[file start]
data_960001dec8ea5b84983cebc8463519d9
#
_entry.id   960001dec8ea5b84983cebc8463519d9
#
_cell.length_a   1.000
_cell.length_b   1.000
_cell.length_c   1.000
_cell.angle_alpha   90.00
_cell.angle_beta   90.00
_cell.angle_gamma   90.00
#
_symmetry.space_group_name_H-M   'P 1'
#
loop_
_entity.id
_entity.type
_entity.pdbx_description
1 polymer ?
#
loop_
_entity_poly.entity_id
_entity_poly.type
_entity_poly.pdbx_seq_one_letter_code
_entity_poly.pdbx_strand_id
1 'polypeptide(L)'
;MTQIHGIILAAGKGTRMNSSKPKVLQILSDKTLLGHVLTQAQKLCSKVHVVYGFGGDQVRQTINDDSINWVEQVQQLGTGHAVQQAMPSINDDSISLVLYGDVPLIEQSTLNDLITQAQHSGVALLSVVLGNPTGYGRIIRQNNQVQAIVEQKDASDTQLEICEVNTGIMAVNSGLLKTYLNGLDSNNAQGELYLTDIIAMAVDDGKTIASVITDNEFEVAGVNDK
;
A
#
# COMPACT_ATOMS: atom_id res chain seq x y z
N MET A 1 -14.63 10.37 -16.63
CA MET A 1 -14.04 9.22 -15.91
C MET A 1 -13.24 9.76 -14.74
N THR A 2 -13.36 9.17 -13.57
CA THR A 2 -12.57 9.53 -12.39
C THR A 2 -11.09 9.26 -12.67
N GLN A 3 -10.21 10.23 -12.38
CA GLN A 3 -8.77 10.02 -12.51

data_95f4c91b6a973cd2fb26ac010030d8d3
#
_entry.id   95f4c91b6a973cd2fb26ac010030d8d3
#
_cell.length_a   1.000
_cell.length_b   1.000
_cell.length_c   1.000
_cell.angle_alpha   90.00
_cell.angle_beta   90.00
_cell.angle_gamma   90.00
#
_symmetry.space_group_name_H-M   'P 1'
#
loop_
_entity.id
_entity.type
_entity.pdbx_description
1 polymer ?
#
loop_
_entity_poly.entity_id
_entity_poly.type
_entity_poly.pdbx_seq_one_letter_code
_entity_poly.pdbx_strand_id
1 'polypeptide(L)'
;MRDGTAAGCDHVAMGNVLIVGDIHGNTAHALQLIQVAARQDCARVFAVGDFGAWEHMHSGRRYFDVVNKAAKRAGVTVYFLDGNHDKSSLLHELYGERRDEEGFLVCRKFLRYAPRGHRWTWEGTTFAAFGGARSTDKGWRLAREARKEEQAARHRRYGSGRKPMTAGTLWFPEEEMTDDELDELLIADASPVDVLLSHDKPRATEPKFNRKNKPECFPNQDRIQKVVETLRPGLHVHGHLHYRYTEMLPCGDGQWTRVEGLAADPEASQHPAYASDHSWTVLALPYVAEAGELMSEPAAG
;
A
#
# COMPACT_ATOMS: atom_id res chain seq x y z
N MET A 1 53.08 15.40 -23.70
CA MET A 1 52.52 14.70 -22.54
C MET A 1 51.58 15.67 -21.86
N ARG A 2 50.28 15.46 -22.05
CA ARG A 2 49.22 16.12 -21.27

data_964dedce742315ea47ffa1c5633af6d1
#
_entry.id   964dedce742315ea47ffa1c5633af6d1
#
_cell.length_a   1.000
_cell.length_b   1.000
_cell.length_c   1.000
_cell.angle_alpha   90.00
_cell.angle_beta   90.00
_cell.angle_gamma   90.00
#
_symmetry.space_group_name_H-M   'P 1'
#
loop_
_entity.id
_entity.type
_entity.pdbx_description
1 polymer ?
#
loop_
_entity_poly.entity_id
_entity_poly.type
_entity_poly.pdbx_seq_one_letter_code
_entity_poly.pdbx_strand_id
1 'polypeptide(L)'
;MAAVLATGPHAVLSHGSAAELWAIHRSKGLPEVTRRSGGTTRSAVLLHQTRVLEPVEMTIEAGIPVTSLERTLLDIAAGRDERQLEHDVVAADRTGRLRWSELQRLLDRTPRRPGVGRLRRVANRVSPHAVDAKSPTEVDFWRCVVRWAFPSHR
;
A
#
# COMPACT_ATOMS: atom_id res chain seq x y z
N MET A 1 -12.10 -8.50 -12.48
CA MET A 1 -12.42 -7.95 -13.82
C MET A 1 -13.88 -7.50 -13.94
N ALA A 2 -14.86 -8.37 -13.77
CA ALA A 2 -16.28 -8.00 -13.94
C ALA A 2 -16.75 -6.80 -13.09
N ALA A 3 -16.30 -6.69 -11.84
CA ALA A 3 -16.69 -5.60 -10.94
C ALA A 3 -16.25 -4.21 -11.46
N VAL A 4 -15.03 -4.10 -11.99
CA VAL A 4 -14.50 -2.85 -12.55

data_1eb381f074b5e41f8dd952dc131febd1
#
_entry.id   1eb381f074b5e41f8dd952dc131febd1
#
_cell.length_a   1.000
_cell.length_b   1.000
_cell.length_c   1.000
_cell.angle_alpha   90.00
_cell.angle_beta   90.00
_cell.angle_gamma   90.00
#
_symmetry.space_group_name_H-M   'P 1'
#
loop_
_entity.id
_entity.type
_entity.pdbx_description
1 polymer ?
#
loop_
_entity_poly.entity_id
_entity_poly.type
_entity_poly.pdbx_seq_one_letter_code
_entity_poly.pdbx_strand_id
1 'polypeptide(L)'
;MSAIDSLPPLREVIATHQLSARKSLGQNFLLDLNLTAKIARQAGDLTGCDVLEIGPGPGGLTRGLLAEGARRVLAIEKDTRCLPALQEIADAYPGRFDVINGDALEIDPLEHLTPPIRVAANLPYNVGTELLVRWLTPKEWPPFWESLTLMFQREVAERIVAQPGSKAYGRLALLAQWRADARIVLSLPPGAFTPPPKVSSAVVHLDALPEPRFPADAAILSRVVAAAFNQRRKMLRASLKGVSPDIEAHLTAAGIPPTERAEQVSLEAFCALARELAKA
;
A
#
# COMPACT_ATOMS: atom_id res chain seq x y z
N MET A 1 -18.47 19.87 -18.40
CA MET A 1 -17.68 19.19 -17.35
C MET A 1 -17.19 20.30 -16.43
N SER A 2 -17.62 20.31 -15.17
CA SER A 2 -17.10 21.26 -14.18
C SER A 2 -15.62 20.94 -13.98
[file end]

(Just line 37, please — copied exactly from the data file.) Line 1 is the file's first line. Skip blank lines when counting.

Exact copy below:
N GLN A 3 -10.21 10.23 -12.38